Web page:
Can you pursue the American Dream and be Jesus' disciple?

Can you pursue the “American Dream” and be Jesus’ disciple?

A question presented at a church-planting conference I attended several years ago was this: “Can you pursue the American Dream and be a disciple of Jesus Christ?” I circled those words on my paper and figured I needed to think about this question. To answer a question like that, you and I must first understand the terms. What is meant by the phrase American Dream? Then, what does it mean to be a disciple of Jesus Christ? How do those two concepts influence one another? In this post, I’ll try to define the terms and answer the real question, “Can you follow Jesus Christ as His devoted, committed disciple and pursue the American Dream at the same time?”

What is the American Dream?

What is the American Dream? Historian James Truslow Adams popularized the phrase “American Dream” in his 1931 book The Epic of America. He defined it this way:

The American Dream is that dream of a land in which life should be better and richer and fuller for everyone, with opportunity for each according to ability or achievement. … It is not a dream of motor cars and high wages merely, but a dream of social order in which each man and each woman shall be able to attain to the fullest stature of which they are innately capable, and be recognized by others for what they are, regardless of the fortuitous circumstances of birth or position. (James Truslow Adams, The Epic of America)

Wikipedia interprets his words this way,

The opportunity for prosperity and success and an upward social mobility achieved through hard work.

The idea of the American Dream is rooted in our Declaration of Independence, which proclaims that “all men are created equal” and that they are “endowed by their Creator with certain inalienable Rights” including “Life, Liberty and the pursuit of Happiness.”

Though far from perfect, our society does offer everyone a greater degree of opportunity to pursue learning and personal development of God-given gifts than it did 40 years ago. And there are many stories shared of those who worked hard to overcome any disadvantages of their childhood years to become successful productive citizens of our country. Biblically, our God desires that we learn everything we can about His Word and His world so that we can best serve Him in it. The American Dream offers that opportunity. So how does it affect you and me as a disciple of Jesus Christ?

What is a disciple?

A disciple is an active follower or learner. Jesus Christ calls us to follow Him as His disciples. To follow Jesus as His disciple means that you make the choice to learn from Jesus through what He teaches us through His Word and what He allows into our lives. Then, we are to intentionally apply those teachings to our lives. In this way, we not only follow Him but also become like Him, representing our invisible God to a watching world. We are to not only be disciples but also make disciples as well.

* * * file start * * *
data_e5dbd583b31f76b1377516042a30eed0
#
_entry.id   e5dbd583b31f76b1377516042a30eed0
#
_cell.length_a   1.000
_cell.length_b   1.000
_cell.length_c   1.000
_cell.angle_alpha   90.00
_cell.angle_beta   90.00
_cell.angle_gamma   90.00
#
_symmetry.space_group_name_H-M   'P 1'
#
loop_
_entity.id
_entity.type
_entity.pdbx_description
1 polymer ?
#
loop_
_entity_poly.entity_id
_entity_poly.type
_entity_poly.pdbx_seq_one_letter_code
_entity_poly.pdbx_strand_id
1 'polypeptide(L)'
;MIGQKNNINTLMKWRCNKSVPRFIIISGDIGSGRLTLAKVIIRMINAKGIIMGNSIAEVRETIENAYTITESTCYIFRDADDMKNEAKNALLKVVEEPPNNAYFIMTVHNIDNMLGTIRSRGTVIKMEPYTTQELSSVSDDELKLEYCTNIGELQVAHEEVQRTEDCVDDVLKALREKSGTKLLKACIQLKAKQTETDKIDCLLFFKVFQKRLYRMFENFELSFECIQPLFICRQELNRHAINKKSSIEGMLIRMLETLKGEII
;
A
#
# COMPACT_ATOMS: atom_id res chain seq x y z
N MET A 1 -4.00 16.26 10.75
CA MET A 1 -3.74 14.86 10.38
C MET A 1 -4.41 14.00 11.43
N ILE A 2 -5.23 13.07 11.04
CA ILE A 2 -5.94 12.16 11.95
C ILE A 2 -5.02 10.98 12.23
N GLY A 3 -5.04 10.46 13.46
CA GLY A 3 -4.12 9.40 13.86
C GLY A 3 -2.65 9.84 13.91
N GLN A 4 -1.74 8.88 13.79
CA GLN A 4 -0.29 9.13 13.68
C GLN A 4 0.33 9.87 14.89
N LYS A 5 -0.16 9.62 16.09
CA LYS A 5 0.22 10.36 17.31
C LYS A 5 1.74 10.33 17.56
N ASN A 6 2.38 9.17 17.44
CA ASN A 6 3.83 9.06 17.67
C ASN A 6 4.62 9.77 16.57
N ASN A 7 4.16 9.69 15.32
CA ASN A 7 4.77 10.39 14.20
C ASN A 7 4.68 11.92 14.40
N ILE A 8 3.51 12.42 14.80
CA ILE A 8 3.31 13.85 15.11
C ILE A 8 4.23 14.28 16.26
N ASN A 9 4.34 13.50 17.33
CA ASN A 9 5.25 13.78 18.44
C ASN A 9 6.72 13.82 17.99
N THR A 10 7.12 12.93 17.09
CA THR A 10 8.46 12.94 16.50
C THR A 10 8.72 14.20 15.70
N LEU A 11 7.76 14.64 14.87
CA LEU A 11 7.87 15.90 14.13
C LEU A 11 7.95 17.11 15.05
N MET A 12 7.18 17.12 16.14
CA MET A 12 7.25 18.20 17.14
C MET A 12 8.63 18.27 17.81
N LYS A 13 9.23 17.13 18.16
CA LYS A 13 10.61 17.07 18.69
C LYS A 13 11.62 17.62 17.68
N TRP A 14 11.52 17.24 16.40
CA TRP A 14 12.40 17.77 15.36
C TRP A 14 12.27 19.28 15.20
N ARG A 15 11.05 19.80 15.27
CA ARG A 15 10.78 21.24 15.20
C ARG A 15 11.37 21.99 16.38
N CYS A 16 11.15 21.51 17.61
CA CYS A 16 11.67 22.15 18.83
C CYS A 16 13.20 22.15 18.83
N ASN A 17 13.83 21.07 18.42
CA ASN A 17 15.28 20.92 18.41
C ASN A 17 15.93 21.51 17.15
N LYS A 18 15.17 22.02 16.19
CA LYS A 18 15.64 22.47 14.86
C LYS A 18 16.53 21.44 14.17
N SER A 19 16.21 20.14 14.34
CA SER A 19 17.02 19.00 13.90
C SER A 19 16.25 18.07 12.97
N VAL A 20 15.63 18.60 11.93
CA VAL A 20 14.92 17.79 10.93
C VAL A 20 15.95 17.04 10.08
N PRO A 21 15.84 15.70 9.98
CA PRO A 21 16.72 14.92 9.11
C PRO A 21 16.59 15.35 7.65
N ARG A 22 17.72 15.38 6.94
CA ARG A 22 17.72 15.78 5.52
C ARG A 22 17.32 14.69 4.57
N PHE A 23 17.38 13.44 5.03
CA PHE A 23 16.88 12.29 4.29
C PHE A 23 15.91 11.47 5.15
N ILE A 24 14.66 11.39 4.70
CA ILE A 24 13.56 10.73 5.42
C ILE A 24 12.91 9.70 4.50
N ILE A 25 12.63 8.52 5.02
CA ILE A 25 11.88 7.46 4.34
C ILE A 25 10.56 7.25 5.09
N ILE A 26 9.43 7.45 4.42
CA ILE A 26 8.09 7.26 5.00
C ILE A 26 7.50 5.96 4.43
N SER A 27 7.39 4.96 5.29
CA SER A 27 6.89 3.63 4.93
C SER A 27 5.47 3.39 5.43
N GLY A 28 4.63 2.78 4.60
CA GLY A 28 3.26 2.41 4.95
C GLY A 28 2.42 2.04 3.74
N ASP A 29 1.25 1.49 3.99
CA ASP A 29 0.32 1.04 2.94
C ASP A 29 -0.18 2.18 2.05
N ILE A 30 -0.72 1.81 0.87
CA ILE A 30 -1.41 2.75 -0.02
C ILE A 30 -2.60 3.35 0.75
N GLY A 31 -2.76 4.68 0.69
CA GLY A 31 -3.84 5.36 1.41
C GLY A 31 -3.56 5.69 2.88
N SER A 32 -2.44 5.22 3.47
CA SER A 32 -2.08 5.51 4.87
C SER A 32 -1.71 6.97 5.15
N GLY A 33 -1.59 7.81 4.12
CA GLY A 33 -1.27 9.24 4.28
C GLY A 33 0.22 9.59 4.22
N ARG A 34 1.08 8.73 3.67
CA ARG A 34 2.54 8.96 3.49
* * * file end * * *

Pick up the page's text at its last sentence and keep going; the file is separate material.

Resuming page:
A disciple follows Jesus more than herself. It is a commitment to pursue Him above our own selfish ambitions. It is recognizing Jesus as Lord of your life. Your desire should be to represent Him well and glorify Him in every area of your life, including whatever goals in life you have.

Being choked by the cares and riches of this world

Following Christ as His disciple is hard. Jesus warned us about being choked by the cares and riches of this world.

The farmer sows the word. Some people are like seed along the path, where the word is sown. As soon as they hear it, Satan comes and takes away the word that was sown in them. Others, like seed sown on rocky places, hear the word and at once receive it with joy. But since they have no root, they last only a short time. When trouble or persecution comes because of the word, they quickly fall away. Still others, like seed sown among thorns, hear the word; but the worries of this life, the deceitfulness of wealth and the desires for other things come in and choke the word, making it unfruitful. Others, like seed sown on good soil, hear the word, accept it, and produce a crop—some thirty, some sixty, some a hundred times what was sown. (Mark 4:14-20)

Mr. Adams might have said, “It is not a dream of motor cars and high wages merely.” But anyone who pursues the American Dream is usually pursuing a higher standard of living. Wealth can be deceitful and bring all kinds of other troubles with it.

Paul wrote in 1 Timothy 6,

But godliness with contentment is great gain. For we brought nothing into the world, and we can take nothing out of it. But if we have food and clothing, we will be content with that. Those who want to get rich fall into temptation and a trap and into many foolish and harmful desires that plunge people into ruin and destruction. For the love of money is a root of all kinds of evil. Some people, eager for money, have wandered from the faith and pierced themselves with many griefs. (1 Timothy 6:6-10)

I live in an area filled with affluent Christians. It is so easy to want “more” because you can have more and because your neighbors have “more.” But we all know that having more usually requires taking more time and energy to maintain the “more.” It’s easy to lose the eternal perspective—God’s perspective on daily living.

Jesus said this to His followers,

Do not store up for yourselves treasures on earth, where moths and vermin destroy, and where thieves break in and steal. But store up for yourselves treasures in heaven, where moths and vermin do not destroy, and where thieves do not break in and steal. For where your treasure is, there your heart will be also. … No one can serve two masters. Either you will hate the one and love the other, or you will be devoted to the one and despise the other. You cannot serve both God and money. (Matthew 6:19-21, 24)

Isn’t that true? Where your treasure is, there you heart will be also. It’s an either / or. You are either pursuing and serving God, or you are pursuing and serving money.

So what should be our pursuit if not for more treasure?

 So do not worry, saying, ‘What shall we eat?’ or ‘What shall we drink?’ or ‘What shall we wear?’ For the pagans run after all these things, and your heavenly Father knows that you need them. But seek first his kingdom and his righteousness, and all these things will be given to you as well. (Matthew 6:31-33)